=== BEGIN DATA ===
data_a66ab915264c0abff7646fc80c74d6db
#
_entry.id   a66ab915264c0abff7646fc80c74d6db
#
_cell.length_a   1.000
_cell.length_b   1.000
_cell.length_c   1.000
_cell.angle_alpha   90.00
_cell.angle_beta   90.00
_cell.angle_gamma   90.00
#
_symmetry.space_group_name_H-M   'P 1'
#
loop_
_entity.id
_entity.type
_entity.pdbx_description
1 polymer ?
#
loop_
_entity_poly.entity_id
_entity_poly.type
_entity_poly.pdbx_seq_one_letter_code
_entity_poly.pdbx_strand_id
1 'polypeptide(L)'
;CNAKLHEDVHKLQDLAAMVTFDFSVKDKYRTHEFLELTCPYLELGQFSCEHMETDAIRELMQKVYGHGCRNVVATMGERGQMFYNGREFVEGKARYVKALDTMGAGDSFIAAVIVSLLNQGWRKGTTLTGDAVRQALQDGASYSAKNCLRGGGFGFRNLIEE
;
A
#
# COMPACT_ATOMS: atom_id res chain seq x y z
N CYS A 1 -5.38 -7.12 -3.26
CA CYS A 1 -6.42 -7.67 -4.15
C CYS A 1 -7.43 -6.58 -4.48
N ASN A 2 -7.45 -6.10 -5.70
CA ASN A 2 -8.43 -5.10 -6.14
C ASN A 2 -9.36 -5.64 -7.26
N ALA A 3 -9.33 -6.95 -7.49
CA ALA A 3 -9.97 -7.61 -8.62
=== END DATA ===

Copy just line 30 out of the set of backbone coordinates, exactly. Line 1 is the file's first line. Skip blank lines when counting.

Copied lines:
# COMPACT_ATOMS: atom_id res chain seq x y z